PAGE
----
An imperfect variation

In his previous seven films, Jonathan Perel demonstrated strict adherence to a unique aesthetic programme. Each film has been constructed from fixed shots of extended duration of architectural spaces and objects closely associated with the most recent Argentine dictatorship (1976–1983) and attempts to memorialise the atrocities they committed. In their composition, all of Perel’s films have tended towards an extreme naturalism. Shot in real time, they have featured only natural light and diegetic sounds and minimal contextual information has accompanied the visual text. Each film has thus represented a subtle variation on a theme and Perel has carefully tracked the development of memory discourse in Argentina over the last ten years. Perel’s new film, however, represents a radical change in the director’s technique. In all his previous work, Perel experimented only with silence, yet his latest work is saturated with sound. And this formal shift unveils the ethico-political imperative which underpins the film.

Incessant stream of information
RESPONSABILIDAD EMPRESARIAL immediately breaks with the formal devices employed throughout Perel’s entire oeuvre. Prior to the appearance of the first visual image, a voice-over begins and reads the copyright statement for a formal report produced by Argentina’s Ministry of Justice and Human Rights. It is made clear that the text is to be distributed without charge and that it can be reproduced without restriction. (1)
The two-volume book which serves as source material for Perel’s film provides a meticulous account of the role played by private enterprise in facilitating the crimes against humanity committed by the country’s last military government. Clearly, the subject matter is thematically consistent with Perel’s existing body of work, but the aberrant voice-over continues unabated for the entire length of the film, accompanying every recorded shot. It seems, then, that in the film’s opening section, Perel reads the copyright statement as a challenge, and his insistent voice provides the text with a new corporeal existence, just as the film disseminates its contents to new audiences as yet unaware of the information it contains.
Perel’s unquestionable talent for the composition of cinematic landscapes ensures that every shot in his body of work is exquisitely beautiful, and RESPONSABILIDAD EMPRESARIAL is no different. Up until this moment, however, Perel’s sonic minimalism had encouraged silent meditation through its own meditation on the nature of silence. (2) While his new film is just as visually evocative as before, the voice-over now distracts from the contemplation of environmental sounds, and the viewer struggles to absorb the incessant stream of information. Nonetheless, common features gradually emerge from each subsequent case study: the companies’ sharing of information and resources with the military; the persecution of union officials; the transfer of hundreds of millions of dollars of private debt to the state; the torture, murder and disappearance of employees. If previously Perel’s work provided space for reflection on the construction of an official memory politics by the administrations of Néstor and Cristina Fernández de Kirchner (2003-2015) from details which were well-known in Argentina, the surfeit of information contained in his new film seems to suggest that the source material has not received the attention that it deserves during the government of President Mauricio Macri (2015-2019). (3)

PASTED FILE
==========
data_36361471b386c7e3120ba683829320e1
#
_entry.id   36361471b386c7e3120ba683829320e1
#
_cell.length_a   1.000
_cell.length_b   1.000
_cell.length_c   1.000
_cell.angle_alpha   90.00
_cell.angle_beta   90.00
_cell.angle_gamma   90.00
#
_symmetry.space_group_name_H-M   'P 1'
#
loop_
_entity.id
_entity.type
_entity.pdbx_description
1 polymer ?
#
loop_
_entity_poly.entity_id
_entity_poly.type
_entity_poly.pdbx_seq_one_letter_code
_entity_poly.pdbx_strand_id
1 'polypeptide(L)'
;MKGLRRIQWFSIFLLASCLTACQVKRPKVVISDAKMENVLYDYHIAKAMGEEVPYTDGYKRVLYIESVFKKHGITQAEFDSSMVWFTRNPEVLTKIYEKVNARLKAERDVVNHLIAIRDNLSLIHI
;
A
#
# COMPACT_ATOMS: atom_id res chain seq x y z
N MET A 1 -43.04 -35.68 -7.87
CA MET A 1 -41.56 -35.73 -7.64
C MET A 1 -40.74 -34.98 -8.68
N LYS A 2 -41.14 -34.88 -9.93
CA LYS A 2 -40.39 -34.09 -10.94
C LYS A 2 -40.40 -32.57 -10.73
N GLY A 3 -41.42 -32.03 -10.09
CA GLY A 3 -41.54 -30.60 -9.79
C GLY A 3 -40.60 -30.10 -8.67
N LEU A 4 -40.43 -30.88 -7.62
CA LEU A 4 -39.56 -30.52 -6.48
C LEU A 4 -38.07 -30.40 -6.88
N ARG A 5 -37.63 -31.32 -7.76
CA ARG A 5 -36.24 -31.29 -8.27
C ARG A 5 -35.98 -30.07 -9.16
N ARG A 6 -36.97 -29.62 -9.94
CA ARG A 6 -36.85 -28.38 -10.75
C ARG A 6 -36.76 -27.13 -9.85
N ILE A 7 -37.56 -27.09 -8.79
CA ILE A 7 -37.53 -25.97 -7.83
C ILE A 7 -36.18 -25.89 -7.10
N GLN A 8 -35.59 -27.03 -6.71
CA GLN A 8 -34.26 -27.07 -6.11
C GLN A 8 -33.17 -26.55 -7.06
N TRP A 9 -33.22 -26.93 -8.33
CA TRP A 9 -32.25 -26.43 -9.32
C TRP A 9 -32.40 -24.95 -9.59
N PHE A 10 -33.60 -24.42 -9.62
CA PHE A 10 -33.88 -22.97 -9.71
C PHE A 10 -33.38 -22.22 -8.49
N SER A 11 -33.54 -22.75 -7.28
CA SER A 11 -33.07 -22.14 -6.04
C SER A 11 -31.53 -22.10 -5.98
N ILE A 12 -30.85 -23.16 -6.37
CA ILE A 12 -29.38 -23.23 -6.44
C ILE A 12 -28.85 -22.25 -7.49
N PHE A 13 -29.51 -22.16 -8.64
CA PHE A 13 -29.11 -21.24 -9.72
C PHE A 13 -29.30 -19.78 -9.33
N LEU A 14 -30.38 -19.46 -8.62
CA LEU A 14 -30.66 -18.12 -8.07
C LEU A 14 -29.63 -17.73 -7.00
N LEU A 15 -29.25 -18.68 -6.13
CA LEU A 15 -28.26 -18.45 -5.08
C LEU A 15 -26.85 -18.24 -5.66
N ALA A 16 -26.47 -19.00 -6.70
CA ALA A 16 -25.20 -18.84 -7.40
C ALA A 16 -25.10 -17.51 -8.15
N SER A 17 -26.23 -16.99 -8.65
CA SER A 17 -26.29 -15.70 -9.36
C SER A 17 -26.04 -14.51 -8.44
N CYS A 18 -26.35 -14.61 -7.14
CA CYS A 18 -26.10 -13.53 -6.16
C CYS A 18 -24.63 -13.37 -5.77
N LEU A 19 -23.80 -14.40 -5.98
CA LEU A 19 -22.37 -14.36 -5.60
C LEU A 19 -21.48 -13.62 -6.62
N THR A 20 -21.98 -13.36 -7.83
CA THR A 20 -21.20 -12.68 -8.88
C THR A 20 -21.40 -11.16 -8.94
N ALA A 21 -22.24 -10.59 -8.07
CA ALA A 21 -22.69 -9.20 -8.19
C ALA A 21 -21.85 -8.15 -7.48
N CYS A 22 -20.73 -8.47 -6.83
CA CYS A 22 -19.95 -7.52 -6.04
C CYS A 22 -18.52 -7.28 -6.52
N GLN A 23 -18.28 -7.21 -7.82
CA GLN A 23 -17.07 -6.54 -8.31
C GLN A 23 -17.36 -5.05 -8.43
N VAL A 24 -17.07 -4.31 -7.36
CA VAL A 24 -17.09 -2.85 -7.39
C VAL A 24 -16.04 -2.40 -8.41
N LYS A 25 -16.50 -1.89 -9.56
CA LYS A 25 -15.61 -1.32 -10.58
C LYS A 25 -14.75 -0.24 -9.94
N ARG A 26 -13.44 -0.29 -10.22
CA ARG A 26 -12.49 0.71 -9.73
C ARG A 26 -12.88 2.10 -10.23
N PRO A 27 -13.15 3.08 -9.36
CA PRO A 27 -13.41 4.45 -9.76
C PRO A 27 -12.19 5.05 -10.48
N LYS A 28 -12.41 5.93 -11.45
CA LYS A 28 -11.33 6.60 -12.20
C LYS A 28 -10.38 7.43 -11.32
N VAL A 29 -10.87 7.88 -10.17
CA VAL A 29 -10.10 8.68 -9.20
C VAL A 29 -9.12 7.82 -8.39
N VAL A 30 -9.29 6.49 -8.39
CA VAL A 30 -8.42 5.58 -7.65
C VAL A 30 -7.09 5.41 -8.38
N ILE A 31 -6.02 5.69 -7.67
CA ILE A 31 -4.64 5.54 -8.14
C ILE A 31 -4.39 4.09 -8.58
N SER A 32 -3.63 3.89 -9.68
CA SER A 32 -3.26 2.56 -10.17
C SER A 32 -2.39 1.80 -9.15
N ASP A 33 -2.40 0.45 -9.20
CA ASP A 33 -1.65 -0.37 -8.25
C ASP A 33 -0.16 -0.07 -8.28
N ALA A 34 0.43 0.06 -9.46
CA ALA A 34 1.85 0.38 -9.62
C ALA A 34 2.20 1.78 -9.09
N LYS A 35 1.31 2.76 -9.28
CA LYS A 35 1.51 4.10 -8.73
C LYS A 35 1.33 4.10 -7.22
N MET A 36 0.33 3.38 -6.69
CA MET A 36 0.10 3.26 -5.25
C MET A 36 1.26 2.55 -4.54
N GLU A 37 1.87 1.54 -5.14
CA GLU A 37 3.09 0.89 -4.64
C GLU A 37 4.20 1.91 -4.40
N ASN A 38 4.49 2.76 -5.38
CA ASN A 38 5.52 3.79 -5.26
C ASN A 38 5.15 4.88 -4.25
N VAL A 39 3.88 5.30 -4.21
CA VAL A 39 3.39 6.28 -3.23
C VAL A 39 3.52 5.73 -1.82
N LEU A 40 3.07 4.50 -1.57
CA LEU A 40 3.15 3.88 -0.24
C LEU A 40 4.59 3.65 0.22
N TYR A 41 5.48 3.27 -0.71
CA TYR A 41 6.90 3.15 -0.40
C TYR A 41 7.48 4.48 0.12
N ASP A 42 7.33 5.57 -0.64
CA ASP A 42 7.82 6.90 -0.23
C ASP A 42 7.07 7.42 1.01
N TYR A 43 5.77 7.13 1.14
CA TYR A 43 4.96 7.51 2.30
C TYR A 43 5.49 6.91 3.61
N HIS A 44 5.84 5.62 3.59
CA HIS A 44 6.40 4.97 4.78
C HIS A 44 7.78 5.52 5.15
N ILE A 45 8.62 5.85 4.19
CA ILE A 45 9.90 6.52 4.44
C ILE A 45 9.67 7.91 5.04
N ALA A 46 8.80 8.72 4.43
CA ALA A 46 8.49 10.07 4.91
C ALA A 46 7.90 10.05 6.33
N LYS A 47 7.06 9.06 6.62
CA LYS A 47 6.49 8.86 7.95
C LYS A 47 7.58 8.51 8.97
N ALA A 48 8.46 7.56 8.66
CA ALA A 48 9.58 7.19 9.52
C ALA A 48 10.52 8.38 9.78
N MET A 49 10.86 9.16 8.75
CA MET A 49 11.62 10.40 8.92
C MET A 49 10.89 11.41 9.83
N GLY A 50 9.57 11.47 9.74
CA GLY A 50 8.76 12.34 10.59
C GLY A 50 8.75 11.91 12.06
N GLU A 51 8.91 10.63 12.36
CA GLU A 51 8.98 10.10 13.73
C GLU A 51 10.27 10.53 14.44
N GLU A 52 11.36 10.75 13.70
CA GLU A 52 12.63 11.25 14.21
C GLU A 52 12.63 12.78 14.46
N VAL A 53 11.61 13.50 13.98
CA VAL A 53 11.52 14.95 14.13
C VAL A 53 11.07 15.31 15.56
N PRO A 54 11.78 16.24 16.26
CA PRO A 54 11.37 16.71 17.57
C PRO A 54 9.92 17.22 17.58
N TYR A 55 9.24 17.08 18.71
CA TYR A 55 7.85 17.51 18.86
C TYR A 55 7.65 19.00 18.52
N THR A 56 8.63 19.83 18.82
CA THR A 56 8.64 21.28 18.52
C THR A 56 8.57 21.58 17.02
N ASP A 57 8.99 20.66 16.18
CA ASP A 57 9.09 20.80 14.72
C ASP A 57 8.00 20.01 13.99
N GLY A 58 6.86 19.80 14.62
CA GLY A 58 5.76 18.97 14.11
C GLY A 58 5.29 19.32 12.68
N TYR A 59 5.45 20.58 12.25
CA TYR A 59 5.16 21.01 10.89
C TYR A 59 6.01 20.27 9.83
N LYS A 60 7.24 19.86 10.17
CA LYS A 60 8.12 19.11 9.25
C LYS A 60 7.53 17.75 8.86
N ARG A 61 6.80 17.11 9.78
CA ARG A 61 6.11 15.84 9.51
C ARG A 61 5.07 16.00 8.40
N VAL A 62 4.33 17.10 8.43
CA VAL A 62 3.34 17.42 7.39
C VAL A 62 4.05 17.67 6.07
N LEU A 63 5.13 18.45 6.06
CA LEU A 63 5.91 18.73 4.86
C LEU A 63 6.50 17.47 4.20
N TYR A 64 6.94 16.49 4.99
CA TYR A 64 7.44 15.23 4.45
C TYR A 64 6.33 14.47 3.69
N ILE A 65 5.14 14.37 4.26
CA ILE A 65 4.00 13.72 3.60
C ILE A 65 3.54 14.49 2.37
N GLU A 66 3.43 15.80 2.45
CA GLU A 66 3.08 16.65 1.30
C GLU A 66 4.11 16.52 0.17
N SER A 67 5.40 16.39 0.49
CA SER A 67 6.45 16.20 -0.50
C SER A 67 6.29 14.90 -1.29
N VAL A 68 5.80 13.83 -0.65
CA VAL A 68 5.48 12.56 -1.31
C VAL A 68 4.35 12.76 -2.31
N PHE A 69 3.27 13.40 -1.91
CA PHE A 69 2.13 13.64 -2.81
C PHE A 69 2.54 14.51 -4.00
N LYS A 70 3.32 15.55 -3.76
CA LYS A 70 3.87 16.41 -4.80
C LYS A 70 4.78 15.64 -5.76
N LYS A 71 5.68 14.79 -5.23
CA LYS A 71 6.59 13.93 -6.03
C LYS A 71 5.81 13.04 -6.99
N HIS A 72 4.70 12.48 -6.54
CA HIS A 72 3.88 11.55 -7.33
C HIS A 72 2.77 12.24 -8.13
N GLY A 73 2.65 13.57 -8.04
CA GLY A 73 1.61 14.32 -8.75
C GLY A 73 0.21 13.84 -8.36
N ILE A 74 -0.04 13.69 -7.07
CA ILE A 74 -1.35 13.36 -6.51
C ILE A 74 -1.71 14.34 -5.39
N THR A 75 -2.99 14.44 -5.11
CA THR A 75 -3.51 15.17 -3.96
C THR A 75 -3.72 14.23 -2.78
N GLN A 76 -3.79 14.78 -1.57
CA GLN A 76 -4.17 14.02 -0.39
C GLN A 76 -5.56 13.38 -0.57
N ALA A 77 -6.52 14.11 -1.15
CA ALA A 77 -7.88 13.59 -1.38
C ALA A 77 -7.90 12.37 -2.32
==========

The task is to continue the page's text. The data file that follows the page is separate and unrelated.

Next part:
Each individual must assume responsibility
Featuring an implied journey visually represented by a series of 32 static shots recorded outside each factory mentioned in the report produced by the Ministry of Justice and Human Rights, RESPONSABILIDAD EMPRESARIAL is immediately evocative of Perel’s earlier film 17 MONUMENTOS (2012), which featured real time recordings of the then 17 monuments constructed throughout Argentina to mark the sites of former detention and torture centres. (4) Yet the fundamental change in the form of the later film, that is to say, the presence of a voice-over, is suggestive of an important contextual shift in the intervening years. If 17 MONUMENTOS insisted that each individual must continually strive to remember the crimes of the past even when the state assumes responsibility for memorialisation, RESPONSABILIDAD EMPRESARIAL would seem to insist that each individual must assume responsibility to remember that which is at risk of being overlooked due to a lack of attention afforded by the state. In a similar way, the film also deliberately includes audiovisual imperfections that constitute a performative trace of its production, and gesture towards a theoretical understanding of the text as a whole.